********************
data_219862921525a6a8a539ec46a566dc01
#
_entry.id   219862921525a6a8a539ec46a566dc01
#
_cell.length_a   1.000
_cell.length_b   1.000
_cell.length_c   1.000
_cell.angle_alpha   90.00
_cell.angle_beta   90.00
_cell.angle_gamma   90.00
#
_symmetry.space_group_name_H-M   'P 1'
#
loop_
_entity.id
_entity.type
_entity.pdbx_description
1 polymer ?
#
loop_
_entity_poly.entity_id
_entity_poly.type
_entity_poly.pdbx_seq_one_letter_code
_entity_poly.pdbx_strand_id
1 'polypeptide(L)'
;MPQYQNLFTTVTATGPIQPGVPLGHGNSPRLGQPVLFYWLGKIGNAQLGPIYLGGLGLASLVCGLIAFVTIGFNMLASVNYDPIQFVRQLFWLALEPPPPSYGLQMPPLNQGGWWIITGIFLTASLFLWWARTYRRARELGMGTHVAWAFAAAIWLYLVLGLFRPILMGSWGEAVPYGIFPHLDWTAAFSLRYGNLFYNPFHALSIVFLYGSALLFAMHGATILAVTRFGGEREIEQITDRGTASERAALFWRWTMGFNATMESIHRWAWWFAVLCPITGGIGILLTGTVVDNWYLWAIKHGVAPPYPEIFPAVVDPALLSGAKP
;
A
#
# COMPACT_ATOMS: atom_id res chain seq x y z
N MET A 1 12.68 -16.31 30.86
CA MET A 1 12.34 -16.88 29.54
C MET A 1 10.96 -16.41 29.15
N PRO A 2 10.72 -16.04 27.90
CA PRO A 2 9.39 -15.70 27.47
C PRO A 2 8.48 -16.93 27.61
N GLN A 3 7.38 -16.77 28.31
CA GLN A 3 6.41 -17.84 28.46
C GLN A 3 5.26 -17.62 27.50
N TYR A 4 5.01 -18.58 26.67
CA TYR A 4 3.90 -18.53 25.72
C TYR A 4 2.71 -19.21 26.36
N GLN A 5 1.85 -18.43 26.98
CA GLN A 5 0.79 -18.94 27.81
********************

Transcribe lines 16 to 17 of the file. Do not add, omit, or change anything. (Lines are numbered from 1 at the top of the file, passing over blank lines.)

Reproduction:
_entity.type
_entity.pdbx_description